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Climate protesters simultaneously target sculptures in three European cities – ARTnews.com

By on November 19, 2022 0

On Friday, climate activists in Europe targeted works of art in three locations, but the protests were a departure from past actions because these works were not protected by glass. All three protests were also held for the first time on the same day as part of a concerted effort.

In Paris, Milan and Oslo on Friday, climate activists from local organizations from the umbrella group A22 Network doused sculptures with orange paint or flour, as UN climate talks unfolded in Egypt. This time, the works were hit hard and were not covered with protection. Two cases concerned exterior sculptures. Nevertheless, none of the works of art are said to have been damaged, although some are still monitored for possible additional cleaning.

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At the entrance to the Bourse de Commerce – Collection Pinault museum in Paris, two members of the French group Dernier Rénovation sprayed the stainless steel sculpture of Charles Ray Horse and Rider with orange paint. One of the protesters also climbed onto the life-size horse and put a white T-shirt on the rider’s chest. The shirt read, “We have 858 days left,” referring to a deadline to reduce carbon emissions.

Hard-debated attacks on artworks by climate activists continue at a rapid pace around the world, but so far most cases have involved artworks kept behind glass coverings, preventing any actual damage. But fears persist that similar acts could potentially cause irreversible damage. Earlier this month, a joint statement from international museum directors said they were “deeply shocked by…[the] risky endangerment” of works of art in their custody in light of this continuing trend.

On Friday, French Culture Minister Rima Abdul Malak visited the Bourse de Commerce after the incident, and tweeted: “Eco-vandalism goes up a notch: an unprotected sculpture by Charles Ray has been sprayed with paint in Paris.” Abdul Malak thanked the staff who “responded quickly”, adding: “Art and environmentalism are not mutually exclusive. On the contrary, these are common causes!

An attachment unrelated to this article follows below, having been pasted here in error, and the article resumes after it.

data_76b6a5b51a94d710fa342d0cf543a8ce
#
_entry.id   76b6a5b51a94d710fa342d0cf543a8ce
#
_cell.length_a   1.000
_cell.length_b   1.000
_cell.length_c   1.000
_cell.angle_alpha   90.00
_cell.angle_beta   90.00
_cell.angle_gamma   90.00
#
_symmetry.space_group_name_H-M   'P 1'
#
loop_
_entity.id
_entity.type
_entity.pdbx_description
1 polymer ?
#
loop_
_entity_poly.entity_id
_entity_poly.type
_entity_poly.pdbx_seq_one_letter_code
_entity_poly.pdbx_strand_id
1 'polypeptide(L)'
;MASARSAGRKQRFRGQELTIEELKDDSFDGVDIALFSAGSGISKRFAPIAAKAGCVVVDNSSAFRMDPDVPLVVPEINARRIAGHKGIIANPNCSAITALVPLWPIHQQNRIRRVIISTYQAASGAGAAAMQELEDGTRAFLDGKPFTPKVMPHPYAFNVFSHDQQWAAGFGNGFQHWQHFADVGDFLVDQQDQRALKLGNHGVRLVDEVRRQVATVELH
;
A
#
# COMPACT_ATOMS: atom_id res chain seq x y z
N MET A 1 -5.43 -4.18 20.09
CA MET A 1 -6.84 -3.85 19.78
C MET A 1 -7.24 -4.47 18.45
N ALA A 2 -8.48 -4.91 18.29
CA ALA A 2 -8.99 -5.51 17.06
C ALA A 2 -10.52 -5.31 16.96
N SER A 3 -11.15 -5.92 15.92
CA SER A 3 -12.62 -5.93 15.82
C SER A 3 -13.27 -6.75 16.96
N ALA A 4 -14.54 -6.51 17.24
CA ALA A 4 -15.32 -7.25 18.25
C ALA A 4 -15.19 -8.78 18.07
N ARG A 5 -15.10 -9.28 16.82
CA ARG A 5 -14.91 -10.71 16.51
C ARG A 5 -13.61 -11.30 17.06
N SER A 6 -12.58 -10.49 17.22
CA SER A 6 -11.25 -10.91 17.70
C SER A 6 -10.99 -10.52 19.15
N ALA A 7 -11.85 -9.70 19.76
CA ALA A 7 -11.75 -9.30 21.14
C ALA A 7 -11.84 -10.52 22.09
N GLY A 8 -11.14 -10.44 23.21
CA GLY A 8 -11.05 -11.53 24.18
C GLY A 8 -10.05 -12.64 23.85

The stock exchange, whose CEO Emma Lavigne was present during Abdul Malak’s visit, declined to comment on the incident. Charles Ray’s studio also did not respond to request for comment.

On the same day, the 46-foot-tall Monolith (1944) by Gustave Vigeland in the Vigeland Sculpture Park in Oslo, as well as surrounding sculptures by the same artist, were also sprayed with orange paint by the local group Stopp oljeletinga (Stop Oil Search). The Oslo Monolith is a popular outdoor attraction and depicts 121 men, women and children intertwined and carved from a single piece of granite.

Cleaning the porous sculptures will be more complicated than other works that have been targeted, the museum said.

“We have done the necessary cleaning for now. However, we [continue to] monitor the situation to see if the paint has penetrated the granite. If so, we will of course look at other requirements,” Vigeland Museum Director Jarle Strømodden said in an email to ART news. “Neither The Monolith, nor the granite sculptures in question, suffered any physical damage. The sculptures are located in a public domain, a park open to everyone 24/7 365. It’s all about trust.

French group Last Renovation explained that Friday’s various protests involving works of art took place “simultaneously around the world”, according to the group’s Instagram post.

On the same day in Milan, the local Ultima Generazione (latest generation) poured sacks of flour over Andy Warhol’s 1979 painted BMW at the Fabbrica Del Vapore art center. The group also confirmed that “the action took place simultaneously in other countries of the world, with the other campaigns of the A22 Network”.

Reached by phone, an employee of Fabbrica Del Vapore said the Warhol-painted BMW had been cleaned and was back as part of their Andy Warhol exhibit until March 2023.

Reactions to the climate protesters’ dramatic methods are mixed. Israeli writer Etgar Keret recently compared the attacks to a form of “hate crime against art”, in a November 17 editorial in the French daily Release. Meanwhile, political journalist Thomas Legrand, claimed in the same French daily that climate activists are “actually quite calm”, if we compare them to the French “ultra-leftist” groups of the 1970s and 1980s.” I find them rather patient, polite and peaceful,” he wrote, given the urgency of the context. “How can we not understand?”